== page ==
Fundable Initiatives and Eligible Expenses PIA and MiniPIA Turismo financing does not include the construction of new buildings but the recovery of existing buildings to be converted into hotel activities or the improvement of already operational hotel structures. 90% of the financing concerns real estate assets, and 10% concerns process innovation activities, supported by a report produced by Universities or authorized bodies.

MiniPIA Investments between 30,000 and 5 million euros may concern:

  • The creation of new tourist or non-hotel accommodation facilities (with at least 5 rooms) in existing buildings;
  • Extraordinary maintenance, consolidation, restoration, and conservative rehabilitation of historic or abandoned buildings. For historic buildings, if the building in question is regularly inhabited, a "historicity certification" must be issued by the Superintendent for Cultural Heritage, while if the building has been uninhabited for at least three years, certification from a technician is sufficient;
  • Recovery of rural buildings, farmhouses, trulli, towers, fortifications, period houses, and farmhouses: they can be renovated for hotel purposes without the need for "historicity certification" but must have at least 5 rooms;
  • Expansion, modernization, and renovation of existing hotel structures;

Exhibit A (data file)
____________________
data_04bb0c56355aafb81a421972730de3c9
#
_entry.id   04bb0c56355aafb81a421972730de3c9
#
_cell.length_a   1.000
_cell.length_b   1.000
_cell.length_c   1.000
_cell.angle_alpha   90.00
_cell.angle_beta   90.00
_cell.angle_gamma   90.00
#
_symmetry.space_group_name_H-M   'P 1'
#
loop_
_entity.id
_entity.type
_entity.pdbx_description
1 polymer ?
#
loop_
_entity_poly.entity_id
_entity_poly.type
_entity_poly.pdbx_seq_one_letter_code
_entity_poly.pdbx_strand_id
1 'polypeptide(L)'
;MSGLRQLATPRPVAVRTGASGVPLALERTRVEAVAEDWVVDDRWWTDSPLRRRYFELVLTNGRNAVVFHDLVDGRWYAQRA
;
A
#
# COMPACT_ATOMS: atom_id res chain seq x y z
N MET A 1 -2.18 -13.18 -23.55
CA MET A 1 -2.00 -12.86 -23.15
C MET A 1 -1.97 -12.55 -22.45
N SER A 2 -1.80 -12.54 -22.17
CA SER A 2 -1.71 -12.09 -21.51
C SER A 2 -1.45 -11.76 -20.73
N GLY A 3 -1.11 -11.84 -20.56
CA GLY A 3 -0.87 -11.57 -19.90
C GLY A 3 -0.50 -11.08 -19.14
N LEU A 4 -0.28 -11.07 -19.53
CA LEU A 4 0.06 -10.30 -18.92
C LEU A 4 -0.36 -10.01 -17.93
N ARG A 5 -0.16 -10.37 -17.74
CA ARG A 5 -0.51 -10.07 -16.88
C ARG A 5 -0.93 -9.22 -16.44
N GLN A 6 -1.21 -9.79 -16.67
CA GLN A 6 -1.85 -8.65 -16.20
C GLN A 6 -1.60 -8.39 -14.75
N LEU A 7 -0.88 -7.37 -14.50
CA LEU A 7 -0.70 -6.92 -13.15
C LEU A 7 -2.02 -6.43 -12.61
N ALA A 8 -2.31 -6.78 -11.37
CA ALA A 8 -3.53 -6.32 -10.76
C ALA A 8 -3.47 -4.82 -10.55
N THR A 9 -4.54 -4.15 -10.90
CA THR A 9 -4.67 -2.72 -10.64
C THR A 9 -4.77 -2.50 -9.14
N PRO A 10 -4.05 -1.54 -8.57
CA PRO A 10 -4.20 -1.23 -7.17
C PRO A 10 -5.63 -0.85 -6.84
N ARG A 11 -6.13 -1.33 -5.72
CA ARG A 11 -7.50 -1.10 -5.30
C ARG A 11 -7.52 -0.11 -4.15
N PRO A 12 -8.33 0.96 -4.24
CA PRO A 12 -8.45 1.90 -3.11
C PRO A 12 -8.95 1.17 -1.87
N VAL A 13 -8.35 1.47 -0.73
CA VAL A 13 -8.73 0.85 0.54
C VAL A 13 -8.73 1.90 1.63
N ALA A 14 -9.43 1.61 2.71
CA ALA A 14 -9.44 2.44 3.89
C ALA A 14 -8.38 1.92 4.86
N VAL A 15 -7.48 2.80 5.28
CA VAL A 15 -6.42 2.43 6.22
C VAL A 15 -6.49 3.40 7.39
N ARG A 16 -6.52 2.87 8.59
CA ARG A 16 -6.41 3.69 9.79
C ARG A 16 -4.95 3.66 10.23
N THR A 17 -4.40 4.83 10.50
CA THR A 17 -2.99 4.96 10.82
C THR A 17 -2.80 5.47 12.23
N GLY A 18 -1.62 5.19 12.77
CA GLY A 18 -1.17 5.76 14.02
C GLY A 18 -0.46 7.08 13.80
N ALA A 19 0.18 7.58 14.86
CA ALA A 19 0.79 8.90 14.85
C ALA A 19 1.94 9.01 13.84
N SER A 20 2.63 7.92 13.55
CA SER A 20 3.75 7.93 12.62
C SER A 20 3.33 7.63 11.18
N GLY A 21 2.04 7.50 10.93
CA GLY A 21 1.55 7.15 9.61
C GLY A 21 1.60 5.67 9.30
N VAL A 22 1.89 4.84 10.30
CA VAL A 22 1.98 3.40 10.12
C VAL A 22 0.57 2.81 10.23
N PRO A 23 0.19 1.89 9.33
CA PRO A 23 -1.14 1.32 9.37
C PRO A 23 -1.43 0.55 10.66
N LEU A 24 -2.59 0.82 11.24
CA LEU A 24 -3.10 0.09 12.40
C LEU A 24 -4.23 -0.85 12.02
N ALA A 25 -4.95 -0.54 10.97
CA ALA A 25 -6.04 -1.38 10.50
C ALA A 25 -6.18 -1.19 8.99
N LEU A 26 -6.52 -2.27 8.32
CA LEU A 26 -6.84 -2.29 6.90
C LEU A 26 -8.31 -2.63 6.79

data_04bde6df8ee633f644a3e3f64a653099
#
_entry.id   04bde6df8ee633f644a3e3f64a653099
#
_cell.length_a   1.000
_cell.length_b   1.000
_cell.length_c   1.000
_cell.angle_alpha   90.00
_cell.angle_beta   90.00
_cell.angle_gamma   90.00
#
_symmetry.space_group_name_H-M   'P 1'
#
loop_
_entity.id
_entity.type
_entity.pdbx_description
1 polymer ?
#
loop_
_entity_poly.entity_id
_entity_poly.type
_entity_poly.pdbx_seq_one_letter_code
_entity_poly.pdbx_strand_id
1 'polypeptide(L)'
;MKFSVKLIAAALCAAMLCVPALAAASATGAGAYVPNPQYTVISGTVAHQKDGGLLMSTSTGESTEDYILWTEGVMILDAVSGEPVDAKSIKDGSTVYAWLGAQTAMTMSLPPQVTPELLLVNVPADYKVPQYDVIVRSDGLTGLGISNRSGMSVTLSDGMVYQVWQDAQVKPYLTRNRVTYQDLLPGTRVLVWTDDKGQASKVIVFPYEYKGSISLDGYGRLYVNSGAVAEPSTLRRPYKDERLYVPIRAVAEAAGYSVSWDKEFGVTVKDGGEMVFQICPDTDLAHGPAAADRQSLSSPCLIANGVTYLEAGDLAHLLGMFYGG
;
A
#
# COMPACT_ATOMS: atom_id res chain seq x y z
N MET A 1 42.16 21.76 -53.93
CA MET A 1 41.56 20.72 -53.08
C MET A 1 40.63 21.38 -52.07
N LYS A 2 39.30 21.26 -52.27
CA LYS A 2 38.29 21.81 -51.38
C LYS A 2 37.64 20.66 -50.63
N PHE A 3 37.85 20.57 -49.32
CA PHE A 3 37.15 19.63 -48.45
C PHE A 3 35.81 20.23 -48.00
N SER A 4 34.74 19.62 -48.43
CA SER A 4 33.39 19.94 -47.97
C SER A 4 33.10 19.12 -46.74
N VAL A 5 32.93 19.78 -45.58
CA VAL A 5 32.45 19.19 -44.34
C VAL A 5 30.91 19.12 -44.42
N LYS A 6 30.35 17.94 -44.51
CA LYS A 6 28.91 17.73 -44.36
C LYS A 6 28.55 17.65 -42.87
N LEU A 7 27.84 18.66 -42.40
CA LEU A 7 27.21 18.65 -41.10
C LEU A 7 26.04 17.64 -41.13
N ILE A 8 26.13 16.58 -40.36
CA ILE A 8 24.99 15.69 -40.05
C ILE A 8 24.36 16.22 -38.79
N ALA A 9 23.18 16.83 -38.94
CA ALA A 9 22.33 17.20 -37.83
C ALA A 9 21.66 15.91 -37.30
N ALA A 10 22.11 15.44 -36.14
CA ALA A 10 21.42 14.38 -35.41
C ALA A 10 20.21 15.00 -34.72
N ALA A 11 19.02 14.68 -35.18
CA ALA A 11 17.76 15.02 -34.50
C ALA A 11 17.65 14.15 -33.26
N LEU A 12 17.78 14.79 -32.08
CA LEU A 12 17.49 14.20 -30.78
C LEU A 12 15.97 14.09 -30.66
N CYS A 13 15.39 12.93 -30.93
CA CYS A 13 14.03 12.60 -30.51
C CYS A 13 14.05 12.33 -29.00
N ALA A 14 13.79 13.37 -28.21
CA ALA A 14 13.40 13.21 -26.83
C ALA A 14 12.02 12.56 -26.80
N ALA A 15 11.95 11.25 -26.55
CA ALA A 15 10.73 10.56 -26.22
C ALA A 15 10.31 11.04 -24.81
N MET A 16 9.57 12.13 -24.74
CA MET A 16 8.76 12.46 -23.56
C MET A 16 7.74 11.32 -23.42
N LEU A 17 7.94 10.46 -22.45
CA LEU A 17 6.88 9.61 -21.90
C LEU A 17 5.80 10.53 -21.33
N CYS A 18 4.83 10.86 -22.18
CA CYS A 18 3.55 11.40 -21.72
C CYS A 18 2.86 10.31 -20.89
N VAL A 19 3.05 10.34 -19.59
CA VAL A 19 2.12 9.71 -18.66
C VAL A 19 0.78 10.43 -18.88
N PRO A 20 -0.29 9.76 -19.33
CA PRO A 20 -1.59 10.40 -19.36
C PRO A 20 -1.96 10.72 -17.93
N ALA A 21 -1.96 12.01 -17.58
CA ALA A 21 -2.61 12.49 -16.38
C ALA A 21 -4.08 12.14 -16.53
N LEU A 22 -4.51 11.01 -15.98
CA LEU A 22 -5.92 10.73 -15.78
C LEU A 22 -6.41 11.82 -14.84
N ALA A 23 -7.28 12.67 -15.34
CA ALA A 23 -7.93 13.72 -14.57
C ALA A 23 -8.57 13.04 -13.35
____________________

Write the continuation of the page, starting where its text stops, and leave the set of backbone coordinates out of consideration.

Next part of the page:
• Creation or modernization of beach establishments, campsites, and tourist moorings;
  • Creation, expansion, or improvement of sports infrastructure and theme parks.

PIA Investments between 5 and 40 million euros may concern:

  • New tourist and non-hotel accommodation facilities with at least 7 rooms in existing buildings;
  • Expansion, modernization, and renovation of existing hotel structures;
  • Creation of hotel structures in historic buildings;
  • Improvement of the territorial tourist offer to promote the desegregation of tourist flows.

 

Eligible expenses include:

  • Land value and its improvements;
  • Construction works and similar;
  • Machinery, plants, furnishings, and equipment;
  • Preliminary feasibility studies, design, and work management;
  • Patents, licenses, know-how, and technology transfers;
  • Software programs;
  • Wage costs for new hires.

 

These productive investment plans must be integrated with at least one investment of an energy, digital, technological, and waste management nature:

  • Projects of managerial, organizational, technological, and strategic innovation for tourism enterprises;
  • Training projects for the qualification of skills related to digital transformation, sustainable tourism, ecological transition, green conversion, related to the regional smart specialization strategy;